and other Danubian tribes, they controlled a highly active network of trade routes connected to the Mediterranean and the German lands. The prowess of these tribes and their proximity led to their name being borrowed into Germanic as *Walhaz, a generic term for "Celt" and eventually "Roman" as the two cultures merged in time. This word has been applied widely to any former Roman provincials, including the Welsh, Italians, and French. Compare: English Welsh, Flemish Dutch waalsch "Walloons", German welsch "French", Switzerland German Churwelsch "Churer Romance" (an old name for Romansh, which used to be spoken in Chur), Old Norse Valir "Roman; French". The word was also borrowed by the Slavs, who used it to refer to the Vlachs. Polish applied it not only to Vlachs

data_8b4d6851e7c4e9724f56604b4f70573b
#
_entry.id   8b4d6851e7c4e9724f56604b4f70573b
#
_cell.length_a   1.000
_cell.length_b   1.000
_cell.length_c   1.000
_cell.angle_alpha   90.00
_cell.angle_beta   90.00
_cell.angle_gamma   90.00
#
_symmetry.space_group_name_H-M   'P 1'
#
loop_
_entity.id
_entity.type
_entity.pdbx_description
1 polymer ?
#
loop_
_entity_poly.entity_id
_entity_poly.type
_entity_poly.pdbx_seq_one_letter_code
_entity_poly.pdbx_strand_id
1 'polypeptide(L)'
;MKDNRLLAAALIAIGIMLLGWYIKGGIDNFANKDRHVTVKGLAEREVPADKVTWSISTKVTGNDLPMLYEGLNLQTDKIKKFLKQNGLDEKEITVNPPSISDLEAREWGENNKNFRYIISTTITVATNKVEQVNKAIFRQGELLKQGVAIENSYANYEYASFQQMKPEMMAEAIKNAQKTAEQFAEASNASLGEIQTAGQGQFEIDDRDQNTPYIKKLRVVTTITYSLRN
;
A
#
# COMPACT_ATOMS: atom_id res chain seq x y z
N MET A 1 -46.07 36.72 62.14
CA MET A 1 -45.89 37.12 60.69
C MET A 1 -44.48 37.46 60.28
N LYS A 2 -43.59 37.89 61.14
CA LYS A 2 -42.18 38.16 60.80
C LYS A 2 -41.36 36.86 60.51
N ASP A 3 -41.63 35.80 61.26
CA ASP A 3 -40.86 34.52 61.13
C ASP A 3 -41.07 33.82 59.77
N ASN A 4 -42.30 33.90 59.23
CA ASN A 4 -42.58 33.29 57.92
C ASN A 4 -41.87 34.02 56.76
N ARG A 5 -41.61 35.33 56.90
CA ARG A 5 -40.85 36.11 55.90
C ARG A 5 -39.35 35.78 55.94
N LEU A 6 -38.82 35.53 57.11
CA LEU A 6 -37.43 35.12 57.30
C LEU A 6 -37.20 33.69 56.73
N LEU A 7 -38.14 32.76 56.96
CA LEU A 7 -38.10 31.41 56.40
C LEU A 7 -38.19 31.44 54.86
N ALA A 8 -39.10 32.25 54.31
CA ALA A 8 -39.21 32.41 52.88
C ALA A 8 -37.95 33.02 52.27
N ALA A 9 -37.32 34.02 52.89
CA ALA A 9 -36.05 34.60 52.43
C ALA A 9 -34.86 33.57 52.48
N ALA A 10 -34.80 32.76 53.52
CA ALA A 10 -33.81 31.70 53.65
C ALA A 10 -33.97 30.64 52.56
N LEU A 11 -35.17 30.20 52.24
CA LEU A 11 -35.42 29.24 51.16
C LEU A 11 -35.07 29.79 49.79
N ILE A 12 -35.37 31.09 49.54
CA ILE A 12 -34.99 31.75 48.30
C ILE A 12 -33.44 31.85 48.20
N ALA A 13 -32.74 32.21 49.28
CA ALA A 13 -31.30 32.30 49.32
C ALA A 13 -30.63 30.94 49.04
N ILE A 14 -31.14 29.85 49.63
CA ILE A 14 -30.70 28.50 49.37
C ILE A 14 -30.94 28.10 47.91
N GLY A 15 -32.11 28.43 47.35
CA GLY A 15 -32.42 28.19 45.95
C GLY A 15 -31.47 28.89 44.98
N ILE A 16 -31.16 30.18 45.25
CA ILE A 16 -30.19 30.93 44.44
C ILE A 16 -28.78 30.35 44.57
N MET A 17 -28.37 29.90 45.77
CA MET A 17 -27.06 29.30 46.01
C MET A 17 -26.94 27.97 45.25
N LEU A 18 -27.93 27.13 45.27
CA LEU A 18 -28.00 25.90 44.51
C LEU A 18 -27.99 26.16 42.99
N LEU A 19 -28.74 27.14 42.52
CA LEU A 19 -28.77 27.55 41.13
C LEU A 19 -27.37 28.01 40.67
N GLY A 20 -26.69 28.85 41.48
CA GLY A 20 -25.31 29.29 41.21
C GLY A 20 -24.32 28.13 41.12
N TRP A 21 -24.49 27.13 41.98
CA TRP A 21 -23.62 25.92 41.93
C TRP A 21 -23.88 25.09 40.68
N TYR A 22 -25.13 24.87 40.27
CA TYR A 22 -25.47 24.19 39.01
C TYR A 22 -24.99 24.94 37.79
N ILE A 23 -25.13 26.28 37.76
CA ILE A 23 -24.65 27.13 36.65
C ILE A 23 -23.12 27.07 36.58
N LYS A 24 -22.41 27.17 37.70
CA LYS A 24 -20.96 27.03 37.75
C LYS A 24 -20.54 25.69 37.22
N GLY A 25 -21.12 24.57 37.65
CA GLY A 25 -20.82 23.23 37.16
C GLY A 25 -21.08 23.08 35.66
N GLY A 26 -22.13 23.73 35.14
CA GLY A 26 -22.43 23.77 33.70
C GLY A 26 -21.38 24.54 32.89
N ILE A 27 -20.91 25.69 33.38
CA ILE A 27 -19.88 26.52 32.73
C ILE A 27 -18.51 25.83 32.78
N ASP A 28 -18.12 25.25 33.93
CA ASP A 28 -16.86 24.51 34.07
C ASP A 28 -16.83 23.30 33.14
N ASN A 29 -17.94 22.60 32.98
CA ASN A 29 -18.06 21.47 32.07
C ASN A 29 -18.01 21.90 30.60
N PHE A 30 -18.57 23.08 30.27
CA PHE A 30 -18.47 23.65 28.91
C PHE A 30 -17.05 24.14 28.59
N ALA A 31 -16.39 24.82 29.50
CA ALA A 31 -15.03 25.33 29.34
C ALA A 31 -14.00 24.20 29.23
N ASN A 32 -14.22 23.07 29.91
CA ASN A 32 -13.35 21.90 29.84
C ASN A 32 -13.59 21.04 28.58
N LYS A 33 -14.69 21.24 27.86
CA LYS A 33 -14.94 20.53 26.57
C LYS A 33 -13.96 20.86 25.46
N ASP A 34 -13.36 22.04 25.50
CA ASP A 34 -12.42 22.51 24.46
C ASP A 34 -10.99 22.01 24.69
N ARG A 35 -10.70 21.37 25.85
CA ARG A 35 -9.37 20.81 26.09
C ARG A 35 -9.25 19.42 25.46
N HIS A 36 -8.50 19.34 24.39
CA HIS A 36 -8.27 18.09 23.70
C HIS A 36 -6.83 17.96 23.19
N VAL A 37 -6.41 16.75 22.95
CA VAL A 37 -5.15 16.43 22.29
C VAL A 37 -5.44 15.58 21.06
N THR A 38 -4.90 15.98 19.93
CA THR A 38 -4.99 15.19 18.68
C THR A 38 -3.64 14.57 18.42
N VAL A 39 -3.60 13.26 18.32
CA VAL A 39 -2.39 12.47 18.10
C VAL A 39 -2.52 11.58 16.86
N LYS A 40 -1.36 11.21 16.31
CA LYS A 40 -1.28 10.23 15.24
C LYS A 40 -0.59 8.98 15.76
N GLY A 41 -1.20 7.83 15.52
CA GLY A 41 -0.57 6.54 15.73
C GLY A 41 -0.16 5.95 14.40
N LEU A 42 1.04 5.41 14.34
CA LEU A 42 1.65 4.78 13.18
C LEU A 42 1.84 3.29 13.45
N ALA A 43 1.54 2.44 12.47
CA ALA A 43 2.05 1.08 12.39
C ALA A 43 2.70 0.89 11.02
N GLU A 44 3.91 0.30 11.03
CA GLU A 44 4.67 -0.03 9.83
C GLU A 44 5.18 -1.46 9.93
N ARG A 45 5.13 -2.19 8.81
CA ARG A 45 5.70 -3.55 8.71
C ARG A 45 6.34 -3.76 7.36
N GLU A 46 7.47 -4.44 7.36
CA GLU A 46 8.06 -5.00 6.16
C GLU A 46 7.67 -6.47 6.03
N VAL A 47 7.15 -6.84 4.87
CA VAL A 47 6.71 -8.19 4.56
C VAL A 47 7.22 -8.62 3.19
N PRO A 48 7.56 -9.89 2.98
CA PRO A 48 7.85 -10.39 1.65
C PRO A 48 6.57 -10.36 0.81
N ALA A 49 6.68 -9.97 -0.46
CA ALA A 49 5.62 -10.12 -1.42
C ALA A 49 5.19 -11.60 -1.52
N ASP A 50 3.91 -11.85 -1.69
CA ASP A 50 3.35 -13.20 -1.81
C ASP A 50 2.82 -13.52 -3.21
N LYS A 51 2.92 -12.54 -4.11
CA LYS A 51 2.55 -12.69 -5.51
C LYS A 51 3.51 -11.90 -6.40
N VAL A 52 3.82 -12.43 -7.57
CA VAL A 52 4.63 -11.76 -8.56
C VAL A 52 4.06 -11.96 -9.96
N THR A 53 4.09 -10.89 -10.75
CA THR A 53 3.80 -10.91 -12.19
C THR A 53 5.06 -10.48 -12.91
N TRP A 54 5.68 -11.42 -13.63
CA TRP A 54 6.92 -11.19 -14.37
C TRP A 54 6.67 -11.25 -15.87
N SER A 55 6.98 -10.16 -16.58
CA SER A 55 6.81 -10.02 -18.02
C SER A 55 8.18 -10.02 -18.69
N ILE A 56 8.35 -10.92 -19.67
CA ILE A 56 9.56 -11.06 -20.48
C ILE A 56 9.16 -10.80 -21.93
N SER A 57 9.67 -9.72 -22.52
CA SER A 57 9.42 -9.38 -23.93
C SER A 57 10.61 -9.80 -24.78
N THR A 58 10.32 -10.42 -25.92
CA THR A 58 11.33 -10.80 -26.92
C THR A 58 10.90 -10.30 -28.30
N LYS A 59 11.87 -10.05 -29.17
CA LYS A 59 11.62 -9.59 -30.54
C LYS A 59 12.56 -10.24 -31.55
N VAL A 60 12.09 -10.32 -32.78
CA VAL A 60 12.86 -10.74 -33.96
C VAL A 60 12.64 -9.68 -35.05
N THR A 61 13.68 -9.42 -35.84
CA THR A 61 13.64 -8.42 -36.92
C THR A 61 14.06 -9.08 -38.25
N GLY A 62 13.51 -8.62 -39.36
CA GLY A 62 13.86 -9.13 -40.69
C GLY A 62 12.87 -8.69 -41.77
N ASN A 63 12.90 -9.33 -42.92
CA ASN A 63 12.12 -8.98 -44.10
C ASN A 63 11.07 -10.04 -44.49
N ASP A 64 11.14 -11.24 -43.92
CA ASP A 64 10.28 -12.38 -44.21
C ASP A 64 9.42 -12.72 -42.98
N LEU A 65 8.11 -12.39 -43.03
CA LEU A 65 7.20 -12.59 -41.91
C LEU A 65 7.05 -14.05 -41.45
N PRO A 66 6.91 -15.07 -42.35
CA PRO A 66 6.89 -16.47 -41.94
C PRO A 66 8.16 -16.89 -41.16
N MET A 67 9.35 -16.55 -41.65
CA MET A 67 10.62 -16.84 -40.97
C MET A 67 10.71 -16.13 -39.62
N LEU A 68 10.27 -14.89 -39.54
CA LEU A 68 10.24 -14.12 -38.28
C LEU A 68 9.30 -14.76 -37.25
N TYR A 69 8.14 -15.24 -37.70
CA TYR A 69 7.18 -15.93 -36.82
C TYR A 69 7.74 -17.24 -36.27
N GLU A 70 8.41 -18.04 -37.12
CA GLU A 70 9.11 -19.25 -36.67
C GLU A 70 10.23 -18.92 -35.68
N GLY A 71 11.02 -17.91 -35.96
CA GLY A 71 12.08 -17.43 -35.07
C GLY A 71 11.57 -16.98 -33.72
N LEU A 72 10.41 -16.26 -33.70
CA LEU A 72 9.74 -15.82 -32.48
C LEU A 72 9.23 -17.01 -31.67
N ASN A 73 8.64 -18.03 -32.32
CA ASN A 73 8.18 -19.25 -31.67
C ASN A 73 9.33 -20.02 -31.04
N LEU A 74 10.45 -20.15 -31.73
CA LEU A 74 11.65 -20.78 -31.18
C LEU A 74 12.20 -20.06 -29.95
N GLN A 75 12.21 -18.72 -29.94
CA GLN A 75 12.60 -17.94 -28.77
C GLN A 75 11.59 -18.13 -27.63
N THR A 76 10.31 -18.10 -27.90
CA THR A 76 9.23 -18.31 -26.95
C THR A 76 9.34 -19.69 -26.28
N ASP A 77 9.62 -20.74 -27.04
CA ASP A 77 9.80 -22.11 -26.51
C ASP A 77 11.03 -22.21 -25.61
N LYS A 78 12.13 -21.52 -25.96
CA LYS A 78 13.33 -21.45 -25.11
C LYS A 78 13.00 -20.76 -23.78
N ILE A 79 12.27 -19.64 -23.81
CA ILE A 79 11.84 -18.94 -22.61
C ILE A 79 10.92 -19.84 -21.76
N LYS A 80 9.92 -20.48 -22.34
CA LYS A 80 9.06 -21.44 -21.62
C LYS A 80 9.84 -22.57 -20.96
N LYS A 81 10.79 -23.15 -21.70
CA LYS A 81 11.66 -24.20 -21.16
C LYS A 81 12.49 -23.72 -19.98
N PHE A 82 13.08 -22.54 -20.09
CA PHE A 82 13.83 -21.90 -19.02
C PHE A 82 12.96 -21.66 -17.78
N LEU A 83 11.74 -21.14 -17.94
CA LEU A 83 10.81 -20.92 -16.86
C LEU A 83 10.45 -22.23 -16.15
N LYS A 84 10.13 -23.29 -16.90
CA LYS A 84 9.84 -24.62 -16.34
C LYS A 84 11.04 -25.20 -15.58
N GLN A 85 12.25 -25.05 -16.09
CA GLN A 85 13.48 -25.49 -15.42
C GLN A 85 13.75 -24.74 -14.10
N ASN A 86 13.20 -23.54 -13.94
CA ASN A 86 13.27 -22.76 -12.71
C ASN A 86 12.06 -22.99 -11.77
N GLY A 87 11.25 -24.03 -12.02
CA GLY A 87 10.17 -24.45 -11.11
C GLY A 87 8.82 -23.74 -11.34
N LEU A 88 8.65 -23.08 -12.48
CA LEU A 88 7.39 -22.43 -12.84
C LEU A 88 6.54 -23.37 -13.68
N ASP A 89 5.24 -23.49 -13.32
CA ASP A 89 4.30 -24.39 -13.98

Vlachs
(Wołosi) but also Italians
Italians
(Włosi); the same pair of ethnonyms also exist in Czech: Valaši (= Vlachs
Vlachs
or Wallachians) & Vlaši (= an archaic denomination for Italians). Moreover, Hungarian name of Italy (Olaszország) and the archaical ethnonym Oláhok (meaning Wallach, i.e., Romanian) are derived from the same root. More examples in German as used in Switzerland include Welschschweiz "French-speaking Switzerland", Welschdörfli "Romansh Village" a historic section of Chur, and Welschgraben "French trenches" formerly a Burgundian defensive barrier. (See German Welsche.) The name Walhaz
Walhaz
is contained in Wallachia, Wallonia, and also, in the original meaning of "Gallic" or "Roman" appears in the word walnut and Old English Galwal "Gaul; France". Notes[edit]